Things You Hope You Will Never Need to Know: Liability Arising from Serious Workplace Injury
Published: December 19, 2016
Liability arising from serious workplace injury can be divided into four general categories: (1) worker’s compensation; (2) administrative agency (OSHA); (3) criminal liability; and (4) other civil liabilities.
- Worker’s Compensation
Worker’s compensation is, for the most part, a strict liability system -any bona fide workplace injury, regardless of cause – is covered.
The worker’s compensation system provides medical treatment, wage replacement and, in some cases, vocational rehabilitation. Civil claims against an employer as a result of a workplace injury are, with only a few narrow exceptions, prohibited. Those civil claims (negligence, etc.) are barred by the worker’s compensation exclusivity preemption rule, which makes the worker’s compensation system the exclusive forum for all claims resulting from worker injury – including serious injury and death.
In certain cases, an employee may seek an enhancement of these benefits by claiming that the injury resulted from the employer’s serious and willful violation of worker safety (“S&W claim”). If successful, the injured worker’s benefits will be enhanced up to 150 percent of the underlying worker’s compensation award. For example, three million in medical and wage replacement could result in up to $1.5 million in S&W liability. There is also a corollary provision allowing for some reduction in worker’s compensation benefits in cases where the injured worker engaged in serious and willful misconduct causing the injury.
Your worker’s compensation carrier will process and administer the claim and, if necessary, defend the company (and appoint counsel) in the event that its claim decisions are appealed or if there are other claim proceedings before the Worker’s Compensation Appeals Board (“WCAB”).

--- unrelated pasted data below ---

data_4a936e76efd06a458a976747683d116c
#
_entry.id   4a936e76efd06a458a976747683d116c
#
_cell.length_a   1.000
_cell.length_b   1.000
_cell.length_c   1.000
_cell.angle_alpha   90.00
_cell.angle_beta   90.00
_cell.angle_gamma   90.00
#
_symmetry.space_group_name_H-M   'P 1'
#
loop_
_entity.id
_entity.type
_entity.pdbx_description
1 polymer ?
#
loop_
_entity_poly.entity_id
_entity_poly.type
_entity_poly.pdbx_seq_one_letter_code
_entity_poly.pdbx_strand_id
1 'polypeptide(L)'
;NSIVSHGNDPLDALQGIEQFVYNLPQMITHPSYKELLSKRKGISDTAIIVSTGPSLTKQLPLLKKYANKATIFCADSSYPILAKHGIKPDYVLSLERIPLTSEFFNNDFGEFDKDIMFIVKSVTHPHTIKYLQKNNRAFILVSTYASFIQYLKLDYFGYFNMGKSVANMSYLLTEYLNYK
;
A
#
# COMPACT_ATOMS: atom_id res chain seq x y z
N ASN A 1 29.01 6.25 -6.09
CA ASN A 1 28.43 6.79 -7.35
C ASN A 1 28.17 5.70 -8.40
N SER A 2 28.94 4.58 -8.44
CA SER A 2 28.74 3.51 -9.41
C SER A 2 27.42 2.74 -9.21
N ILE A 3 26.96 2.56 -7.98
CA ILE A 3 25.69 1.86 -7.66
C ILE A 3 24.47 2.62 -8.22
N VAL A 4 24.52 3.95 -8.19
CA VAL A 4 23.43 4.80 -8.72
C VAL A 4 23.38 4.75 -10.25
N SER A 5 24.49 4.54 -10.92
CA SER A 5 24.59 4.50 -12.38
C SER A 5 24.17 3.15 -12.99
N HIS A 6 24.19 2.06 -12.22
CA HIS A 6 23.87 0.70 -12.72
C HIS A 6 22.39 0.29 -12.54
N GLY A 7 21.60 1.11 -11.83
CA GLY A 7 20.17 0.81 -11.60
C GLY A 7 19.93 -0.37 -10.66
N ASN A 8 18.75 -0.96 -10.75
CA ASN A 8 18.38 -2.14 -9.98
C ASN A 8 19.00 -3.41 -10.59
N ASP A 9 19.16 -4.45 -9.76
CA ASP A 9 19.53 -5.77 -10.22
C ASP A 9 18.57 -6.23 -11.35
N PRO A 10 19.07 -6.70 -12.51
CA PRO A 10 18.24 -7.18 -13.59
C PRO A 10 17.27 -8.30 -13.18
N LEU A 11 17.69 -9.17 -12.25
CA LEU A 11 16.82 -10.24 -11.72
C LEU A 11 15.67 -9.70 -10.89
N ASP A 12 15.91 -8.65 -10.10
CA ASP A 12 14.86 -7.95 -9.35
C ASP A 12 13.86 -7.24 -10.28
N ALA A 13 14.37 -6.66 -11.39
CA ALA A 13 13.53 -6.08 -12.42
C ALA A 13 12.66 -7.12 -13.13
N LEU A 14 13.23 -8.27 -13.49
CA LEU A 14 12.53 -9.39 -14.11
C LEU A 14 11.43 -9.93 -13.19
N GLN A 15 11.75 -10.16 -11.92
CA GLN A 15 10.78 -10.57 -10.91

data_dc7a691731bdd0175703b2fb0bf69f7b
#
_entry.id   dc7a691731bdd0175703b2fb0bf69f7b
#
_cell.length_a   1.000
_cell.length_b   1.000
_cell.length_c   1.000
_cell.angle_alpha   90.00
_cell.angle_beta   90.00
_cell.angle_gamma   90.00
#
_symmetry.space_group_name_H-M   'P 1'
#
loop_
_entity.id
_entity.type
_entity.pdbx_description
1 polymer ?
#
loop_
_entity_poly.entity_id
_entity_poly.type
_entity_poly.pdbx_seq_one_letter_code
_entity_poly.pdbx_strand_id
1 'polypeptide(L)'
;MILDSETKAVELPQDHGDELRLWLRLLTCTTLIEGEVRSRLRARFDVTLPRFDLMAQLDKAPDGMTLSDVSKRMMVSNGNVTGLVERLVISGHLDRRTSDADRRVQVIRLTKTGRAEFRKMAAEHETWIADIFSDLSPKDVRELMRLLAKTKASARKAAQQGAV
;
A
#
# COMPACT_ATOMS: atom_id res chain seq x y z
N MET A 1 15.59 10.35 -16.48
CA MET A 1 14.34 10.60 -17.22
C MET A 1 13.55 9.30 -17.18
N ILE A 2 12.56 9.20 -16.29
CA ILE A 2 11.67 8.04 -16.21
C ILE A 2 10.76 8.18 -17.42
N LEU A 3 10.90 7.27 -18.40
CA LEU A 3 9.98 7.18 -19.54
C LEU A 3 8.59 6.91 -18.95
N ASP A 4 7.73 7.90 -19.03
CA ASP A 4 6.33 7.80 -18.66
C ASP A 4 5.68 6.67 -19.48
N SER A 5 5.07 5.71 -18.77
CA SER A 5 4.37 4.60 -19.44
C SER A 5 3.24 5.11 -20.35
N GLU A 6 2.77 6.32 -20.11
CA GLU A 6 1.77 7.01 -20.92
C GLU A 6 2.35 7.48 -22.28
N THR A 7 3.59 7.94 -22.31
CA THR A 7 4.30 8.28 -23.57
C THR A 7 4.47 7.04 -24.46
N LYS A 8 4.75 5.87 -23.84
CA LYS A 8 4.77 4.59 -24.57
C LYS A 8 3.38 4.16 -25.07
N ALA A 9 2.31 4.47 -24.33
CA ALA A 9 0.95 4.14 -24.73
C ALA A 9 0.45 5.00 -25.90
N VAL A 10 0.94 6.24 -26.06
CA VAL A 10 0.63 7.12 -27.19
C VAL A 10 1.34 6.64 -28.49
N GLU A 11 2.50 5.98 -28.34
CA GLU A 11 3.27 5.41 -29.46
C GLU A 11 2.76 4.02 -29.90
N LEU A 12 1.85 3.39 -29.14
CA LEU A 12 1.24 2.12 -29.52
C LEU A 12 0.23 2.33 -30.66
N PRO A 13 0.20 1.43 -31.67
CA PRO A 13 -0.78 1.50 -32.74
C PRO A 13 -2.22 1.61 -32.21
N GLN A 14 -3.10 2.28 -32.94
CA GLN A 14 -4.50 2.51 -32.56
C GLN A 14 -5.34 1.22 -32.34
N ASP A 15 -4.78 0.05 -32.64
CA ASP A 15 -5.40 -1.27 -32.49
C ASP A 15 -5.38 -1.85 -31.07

Worker’s Compensation Insurance Carriers are barred by law from defending employers in S&W claims or indemnifying them for any S&W award. This is like the rule that punitive damages and fines are not insurable.
If an S&W claim is brought against your company, the company will be required to defend itself (by retaining counsel) and cover any penalty from its own resources and revenues.
- Administrative Agency Liability (Cal-OSHA).
Cal-OSHA is responsible for worker safety regulation and enforcement. Cal-OSHA is required to investigate all employer reports of workplace injury or death.
Cal-OSHA has specific regulations and permitting requirements for industries and hazardous activities. For an overview, see: https://www.dir.ca.gov.
Noncompliance with OSHA regulations can result in civil and criminal penalties. An explanation of the citation levels and civil and criminal penalties can be found on page ten of the following OSHA pamphlet: http://www.dir.ca.gov/dosh/dosh_publications/osha_userguide.pdf.
In sum, violations of OSHA regulations can result in issuance of a citation. These citations range from” regulatory” violation (least serious) through “general”, “serious”, “accident related serious, “willful” and “repeat” violations. The last types of citation are the most serious. If a citation is issued there is an opportunity to discuss the citation with the investigator and OSHA staff. Following citation issuance, the citation (and associated fines/penalties) may be appealed to a hearing before an administrative law judge within OSHA. In turn, those decisions may further appealed and reviewed on the record by the Cal-OSHA appeals board.
- Criminal Liability
A willful violation that results in death or permanent or prolonged impairment of the body of an employee may result in criminal liability. (This liability is also discussed on page ten of the OSHA pamphlet linked above.) Both fines and imprisonment are possible.
There are also separate criminal liabilities for making false statements in the course of a workplace accident investigation.
- Civil Claims.
As stated above, almost all civil claims against an employer (for workplace injury) are preempted by the worker’s compensation remedy. This includes actions for negligence/wrongful death by a worker’s family against the employer. Workers may sue non employer third parties for injuries. These non-employer parties can include manufactures of products that caused (or may have caused) the injury or (non workplace) operators of vehicles that cause injury.
The attorneys in Weintraub Tobin’s Employment Law Group assist employers in all areas of employment law. To read more articles like this, visit the Labor and Employment blog at http://www.thelelawblog.com/